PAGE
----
New dive aims to finally solve Lusitania mystery
A FRESH dive is being planned to finally end the 99-year mystery over the sinking of the World War I liner RMS Lusitania off the Irish coast with the loss of 1,198 lives.
The wreck's owner, US entrepreneur Greg Bemis, wants to stage a major dive before the Lusitania centenary in 2015 in a bid to resolve the dispute over a second disastrous explosion just minutes after the liner had been hit by a single U-boat torpedo off the Cork coast.
Mr Bemis is now seeking permission from the Government to organise a new dive on the wreck after he expressed dissatisfaction with the conclusions drawn from a 2011 dive.
The wreck lies 16km off the Old Head of Kinsale at a depth of 91m (300ft) and at a 30 degree angle. Because the wreck is deemed a national heritage site, any dives must be authorised by the Government.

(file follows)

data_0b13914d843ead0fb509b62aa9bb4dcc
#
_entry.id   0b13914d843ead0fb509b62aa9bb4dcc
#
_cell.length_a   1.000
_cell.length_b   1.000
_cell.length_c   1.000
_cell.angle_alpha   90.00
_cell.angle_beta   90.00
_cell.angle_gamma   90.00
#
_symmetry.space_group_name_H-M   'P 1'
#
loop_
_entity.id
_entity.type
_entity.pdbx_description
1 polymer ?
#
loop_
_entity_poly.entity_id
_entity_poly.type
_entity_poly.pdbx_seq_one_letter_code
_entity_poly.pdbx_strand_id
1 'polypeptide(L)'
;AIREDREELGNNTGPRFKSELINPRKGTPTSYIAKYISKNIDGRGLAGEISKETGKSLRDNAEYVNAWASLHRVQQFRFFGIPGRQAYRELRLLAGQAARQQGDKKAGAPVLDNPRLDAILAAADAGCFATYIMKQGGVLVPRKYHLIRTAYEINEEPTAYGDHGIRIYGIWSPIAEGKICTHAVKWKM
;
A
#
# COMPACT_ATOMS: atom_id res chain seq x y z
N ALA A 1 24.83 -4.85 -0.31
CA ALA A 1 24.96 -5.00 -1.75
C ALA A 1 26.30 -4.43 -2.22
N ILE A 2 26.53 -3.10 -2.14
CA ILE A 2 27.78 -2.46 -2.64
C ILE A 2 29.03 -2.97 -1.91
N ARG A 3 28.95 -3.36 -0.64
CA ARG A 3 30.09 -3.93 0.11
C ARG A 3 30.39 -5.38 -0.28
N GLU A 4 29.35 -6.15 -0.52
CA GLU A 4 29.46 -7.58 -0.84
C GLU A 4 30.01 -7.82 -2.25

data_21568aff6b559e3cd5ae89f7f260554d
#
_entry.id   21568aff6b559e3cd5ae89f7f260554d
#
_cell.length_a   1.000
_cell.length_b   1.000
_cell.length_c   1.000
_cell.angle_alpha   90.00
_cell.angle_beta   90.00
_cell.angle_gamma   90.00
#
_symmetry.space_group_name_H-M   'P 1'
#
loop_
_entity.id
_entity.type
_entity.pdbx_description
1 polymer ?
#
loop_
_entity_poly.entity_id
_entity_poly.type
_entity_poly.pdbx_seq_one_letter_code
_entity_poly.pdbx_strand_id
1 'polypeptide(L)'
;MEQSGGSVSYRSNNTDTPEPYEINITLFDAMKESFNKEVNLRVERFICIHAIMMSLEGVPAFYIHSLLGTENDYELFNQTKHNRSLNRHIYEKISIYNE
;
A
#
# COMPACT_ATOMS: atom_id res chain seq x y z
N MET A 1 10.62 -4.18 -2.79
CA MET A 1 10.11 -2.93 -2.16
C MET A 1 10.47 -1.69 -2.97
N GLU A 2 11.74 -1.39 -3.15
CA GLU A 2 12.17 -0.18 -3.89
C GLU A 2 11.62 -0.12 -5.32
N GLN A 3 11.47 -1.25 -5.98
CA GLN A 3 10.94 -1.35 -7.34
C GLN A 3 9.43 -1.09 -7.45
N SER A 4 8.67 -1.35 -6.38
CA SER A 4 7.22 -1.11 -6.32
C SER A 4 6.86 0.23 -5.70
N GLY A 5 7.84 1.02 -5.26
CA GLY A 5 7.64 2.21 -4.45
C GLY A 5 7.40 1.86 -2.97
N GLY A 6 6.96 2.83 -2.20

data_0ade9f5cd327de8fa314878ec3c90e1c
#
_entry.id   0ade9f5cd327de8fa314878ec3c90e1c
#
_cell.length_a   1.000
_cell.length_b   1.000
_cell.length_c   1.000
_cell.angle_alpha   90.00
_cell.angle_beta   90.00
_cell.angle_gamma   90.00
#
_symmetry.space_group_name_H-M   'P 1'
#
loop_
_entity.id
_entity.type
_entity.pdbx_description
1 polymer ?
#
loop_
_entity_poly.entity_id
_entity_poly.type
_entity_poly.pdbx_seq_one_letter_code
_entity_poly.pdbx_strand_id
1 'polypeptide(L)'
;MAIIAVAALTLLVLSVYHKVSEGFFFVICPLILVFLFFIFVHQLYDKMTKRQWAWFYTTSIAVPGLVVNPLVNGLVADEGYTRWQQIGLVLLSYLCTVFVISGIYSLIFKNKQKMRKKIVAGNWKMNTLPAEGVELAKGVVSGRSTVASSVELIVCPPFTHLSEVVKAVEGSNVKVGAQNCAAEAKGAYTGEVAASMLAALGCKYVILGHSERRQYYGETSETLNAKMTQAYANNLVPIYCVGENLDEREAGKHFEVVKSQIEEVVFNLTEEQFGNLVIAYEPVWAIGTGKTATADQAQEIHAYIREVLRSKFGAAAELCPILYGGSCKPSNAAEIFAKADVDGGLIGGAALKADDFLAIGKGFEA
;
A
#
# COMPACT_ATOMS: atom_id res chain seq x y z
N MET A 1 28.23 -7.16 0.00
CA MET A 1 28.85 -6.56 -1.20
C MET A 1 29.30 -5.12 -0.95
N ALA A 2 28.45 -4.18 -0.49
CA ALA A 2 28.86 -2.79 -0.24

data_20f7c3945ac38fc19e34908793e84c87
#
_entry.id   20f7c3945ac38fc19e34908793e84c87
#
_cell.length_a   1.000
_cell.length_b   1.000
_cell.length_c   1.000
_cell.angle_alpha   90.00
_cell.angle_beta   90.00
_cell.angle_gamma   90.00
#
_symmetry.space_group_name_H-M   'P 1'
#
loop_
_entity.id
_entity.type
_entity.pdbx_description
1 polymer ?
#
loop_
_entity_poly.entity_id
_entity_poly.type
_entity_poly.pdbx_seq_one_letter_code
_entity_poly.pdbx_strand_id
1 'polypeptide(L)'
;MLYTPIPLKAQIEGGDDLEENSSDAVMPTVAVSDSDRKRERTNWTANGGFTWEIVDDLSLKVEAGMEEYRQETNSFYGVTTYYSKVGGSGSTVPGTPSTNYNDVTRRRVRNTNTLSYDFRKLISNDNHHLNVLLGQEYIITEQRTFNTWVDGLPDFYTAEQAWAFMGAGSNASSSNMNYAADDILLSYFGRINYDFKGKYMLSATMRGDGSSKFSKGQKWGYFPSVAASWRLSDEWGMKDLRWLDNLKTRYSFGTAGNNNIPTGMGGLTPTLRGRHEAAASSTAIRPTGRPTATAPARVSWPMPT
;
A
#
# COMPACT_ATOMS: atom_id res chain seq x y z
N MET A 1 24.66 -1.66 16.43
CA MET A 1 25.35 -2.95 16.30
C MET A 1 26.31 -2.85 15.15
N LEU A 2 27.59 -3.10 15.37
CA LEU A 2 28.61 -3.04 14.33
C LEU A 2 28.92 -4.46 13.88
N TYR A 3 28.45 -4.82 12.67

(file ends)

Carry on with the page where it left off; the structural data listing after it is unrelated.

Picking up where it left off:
"I believe the truth is vital – we need to pursue the truth in all major historical events. I believe in this case we have not got to the truth yet," Mr Bemis said.
The Lusitania, the flagship of the Cunard Line and a rival of the RMS Titanic, was struck by a single torpedo from the German submarine U-20 on May 7, 1915.
However, a second explosion was reported just minutes later and the ship sank in less than 18 minutes having been unable to launch most of its lifeboats.
A 1980s dive suggested the second explosion was caused by coal dust in the bunkers igniting. But Mr Bemis remains convinced that the munitions being carried by the liner were the real culprits.